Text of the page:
North Atlantic could open automatic door for Towson

February 07, 1991|By Paul McMullen | Paul McMullen,Evening Sun Staff

At the moment, Towson State's future doesn't include playing in a conference that has an automatic basketball bid to the NCAA tournament in 1992. That could change, however, if the university switches from the East Coast Conference to the North Atlantic, a move it has studied.

Stuart Haskell, commissioner of the North Atlantic Conference, said it would be "a long shot" for another new member to be incorporated into the league for the 1991-92 school year. But the athletic directors at two member schools said they could fit Towson State into next season's basketball schedule.

"They're serious," Towson State athletic director Bill Hunter said when asked if the North Atlantic wanted Towson State to join. "It's up to our people. It's Hoke's [Dr. Hoke L. Smith, TSU president] call."

The North Atlantic Conference, founded in 1979, consists of Boston University, Hartford, Maine, New Hampshire, Northeastern and Vermont. Delaware and Drexel will be moving from the ECC to the North Atlantic in September, bringing it to eight members while the ECC shrinks to five, one below the minimum needed to retain its automatic bid to the NCAA basketball tournament.

If Towson State did switch to the North Atlantic, it could represent the conference in the NCAA national tournament in 1991-92. "Conferences have to apply to us each year, usually sometime in May," said Jim Marchiony, NCAA Director of Communications. "As long as a school is listed as a member for the coming year then and meets any other applicable criteria, it can represent the conference in an NCAA tournament."

Hunter said the North Atlantic is an attractive league. "Four of its schools are the primary institution in their state [Delaware, Maine, New Hampshire and Vermont], and the others are also elite schools," Hunter said.

Haskell, the North Atlantic commissioner, said Towson State would fit in well.

"I like Towson State's administration, the facilities, the location and the fact they have a broad-based program," Haskell said. "That's my own personal opinion, and I don't want to give anyone false hope. It's up to the board of directors, and that would be the eight athletic directors."

Two of those ADs would welcome Towson State. Delaware's Edgar Johnson said the Blue Hens have had "a very good relationship" with the Tigers in the ECC. Northeastern began playing Towson State in football in 1987, and its athletic director, Irwin Cohen, also sounded receptive to the Tigers.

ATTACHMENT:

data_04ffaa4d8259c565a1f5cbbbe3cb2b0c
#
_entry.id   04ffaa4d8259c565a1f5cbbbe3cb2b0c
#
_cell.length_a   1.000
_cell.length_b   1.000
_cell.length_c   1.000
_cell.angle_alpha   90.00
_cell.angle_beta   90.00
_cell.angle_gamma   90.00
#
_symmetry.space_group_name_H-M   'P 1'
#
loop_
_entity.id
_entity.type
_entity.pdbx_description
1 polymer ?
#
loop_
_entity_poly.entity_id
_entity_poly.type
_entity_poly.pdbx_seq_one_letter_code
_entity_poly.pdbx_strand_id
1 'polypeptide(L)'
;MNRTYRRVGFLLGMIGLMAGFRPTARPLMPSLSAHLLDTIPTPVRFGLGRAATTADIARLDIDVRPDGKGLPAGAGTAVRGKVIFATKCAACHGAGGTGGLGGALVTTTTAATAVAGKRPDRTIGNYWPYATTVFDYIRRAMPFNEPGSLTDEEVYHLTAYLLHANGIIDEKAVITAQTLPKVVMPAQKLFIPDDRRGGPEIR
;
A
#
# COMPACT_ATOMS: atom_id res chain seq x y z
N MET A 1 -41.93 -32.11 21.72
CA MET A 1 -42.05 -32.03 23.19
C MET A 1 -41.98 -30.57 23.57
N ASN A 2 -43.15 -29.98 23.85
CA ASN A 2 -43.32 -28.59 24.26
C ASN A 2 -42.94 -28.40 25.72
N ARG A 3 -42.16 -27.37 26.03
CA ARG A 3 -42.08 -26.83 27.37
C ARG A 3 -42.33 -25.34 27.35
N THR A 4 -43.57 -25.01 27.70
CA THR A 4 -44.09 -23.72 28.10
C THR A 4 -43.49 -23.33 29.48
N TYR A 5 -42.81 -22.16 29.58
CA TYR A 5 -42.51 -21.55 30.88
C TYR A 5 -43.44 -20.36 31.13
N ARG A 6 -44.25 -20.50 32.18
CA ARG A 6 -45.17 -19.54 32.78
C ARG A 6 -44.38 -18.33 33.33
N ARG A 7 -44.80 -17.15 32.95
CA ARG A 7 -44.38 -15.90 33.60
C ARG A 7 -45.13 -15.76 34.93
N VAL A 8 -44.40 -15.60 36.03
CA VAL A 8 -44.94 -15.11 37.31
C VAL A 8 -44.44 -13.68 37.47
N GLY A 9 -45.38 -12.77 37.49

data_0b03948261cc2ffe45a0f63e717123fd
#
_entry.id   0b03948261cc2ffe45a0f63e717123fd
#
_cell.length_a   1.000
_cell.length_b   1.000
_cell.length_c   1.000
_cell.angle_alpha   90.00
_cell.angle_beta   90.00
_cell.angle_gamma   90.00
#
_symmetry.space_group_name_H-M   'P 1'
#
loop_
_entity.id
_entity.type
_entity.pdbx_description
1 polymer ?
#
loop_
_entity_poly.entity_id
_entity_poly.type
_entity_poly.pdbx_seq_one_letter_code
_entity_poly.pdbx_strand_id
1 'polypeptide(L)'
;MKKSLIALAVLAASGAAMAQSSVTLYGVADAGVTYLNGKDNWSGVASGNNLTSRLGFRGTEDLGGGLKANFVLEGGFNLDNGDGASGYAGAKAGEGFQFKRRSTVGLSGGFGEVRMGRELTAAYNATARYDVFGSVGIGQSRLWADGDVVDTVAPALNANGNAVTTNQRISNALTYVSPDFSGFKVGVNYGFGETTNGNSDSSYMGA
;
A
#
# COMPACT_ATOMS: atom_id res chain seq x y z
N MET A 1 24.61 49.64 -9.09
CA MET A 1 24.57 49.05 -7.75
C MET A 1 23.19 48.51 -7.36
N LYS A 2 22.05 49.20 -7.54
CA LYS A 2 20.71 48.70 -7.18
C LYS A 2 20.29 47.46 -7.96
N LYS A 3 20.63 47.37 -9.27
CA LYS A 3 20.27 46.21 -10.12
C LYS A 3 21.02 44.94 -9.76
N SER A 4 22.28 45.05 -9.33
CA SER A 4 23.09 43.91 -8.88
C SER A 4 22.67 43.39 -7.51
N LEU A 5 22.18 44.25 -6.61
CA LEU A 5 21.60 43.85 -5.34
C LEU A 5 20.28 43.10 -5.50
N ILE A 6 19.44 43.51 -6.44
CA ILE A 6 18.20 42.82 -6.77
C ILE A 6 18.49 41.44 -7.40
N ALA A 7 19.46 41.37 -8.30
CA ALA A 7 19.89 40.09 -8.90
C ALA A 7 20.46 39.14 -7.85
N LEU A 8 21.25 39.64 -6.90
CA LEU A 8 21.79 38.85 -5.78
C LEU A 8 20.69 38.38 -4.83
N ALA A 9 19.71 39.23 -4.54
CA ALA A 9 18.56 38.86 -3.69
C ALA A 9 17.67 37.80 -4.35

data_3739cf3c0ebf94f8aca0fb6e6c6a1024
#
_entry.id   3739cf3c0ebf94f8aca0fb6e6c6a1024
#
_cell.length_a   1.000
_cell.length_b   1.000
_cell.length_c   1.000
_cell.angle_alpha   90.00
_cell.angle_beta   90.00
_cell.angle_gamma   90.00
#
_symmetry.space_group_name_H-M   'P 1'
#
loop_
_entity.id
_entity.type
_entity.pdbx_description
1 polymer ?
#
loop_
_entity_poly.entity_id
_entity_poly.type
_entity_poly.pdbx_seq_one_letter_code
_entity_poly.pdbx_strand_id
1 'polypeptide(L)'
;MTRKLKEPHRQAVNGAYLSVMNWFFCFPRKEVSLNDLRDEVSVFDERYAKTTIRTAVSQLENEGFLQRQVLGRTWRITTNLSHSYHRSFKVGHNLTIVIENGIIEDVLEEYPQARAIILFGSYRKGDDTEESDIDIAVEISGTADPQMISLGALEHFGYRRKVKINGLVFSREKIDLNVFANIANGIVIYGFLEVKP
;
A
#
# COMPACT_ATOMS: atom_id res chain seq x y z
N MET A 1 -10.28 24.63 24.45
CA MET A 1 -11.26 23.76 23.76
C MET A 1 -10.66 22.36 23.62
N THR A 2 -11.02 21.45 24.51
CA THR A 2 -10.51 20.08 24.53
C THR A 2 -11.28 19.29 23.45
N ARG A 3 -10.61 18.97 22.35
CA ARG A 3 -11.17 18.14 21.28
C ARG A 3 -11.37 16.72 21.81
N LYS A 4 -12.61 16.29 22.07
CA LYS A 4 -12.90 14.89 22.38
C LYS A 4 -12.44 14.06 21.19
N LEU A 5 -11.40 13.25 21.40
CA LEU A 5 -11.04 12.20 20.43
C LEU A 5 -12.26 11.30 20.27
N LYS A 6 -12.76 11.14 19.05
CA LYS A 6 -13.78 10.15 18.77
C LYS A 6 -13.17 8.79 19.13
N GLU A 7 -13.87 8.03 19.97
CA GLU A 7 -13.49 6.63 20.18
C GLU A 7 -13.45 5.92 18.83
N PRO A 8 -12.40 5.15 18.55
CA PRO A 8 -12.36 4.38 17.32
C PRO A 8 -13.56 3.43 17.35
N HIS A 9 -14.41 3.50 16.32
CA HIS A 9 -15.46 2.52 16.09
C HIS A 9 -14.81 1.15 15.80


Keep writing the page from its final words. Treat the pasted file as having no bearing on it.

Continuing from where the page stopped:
"We've talked about it [expansion]," Cohen said. "I had never heard of Towson State before we began our football series. I was reluctant then, but I must say I've been pleasantly surprised. Their facilities are outstanding and Bill Hunter's a great guy."

But the news isn't all positive. Joining the North Atlantic would mean added travel costs, no small consideration for the Towson State administration. Last fall the school considered dropping football as a means of eliminating an ongoing athletic department deficit that is expected to reach $257,000.

Since moving to Division I in 1979, Towson State has never had to fly to a conference contest. It was a factor Delaware considered before it made the decision to switch conferences.

"Not including football, we'll spend about $200,000 on travel this year," Delaware's Johnson said. "Next year, we'll have to spend an additional $250,000. It's more expensive to fly than take a bus. It's worth it. The North Atlantic is a quality league, and they go about athletics the right way."

Haskell said any trips to New England would come on weekends, minimizing missed class time.

"All of our conference games are scheduled on weekends," Haskell said. "Members can change that if they want to. It's not that bad. Our members are used to travel. The nearest Division I school to Maine is New Hampshire, and that's a 450-mile round trip."

Haskell said the North Atlantic plans to sponsor 1991-92 championships in 20 sports, 10 for men and 10 for women, more than any other league in the East. The North Atlantic champion gets an automatic bid to the NCAA tournament in men's basketball and soccer, and in women's field hockey.

Haskell said he expects that baseball will receive the same in 1992.

Maine has traditionally had one of the premier baseball teams in the East. Vermont went to the NCAA quarterfinals in soccer in 1989, Boston University and New Hampshire recently reached the NCAA Division I-AA tournament in football, and Hartford has one of the top golf programs in the East.

Northeastern's recent basketball success has been fueled by Baltimoreans like Reggie Lewis, now a member of the Boston Celtics.

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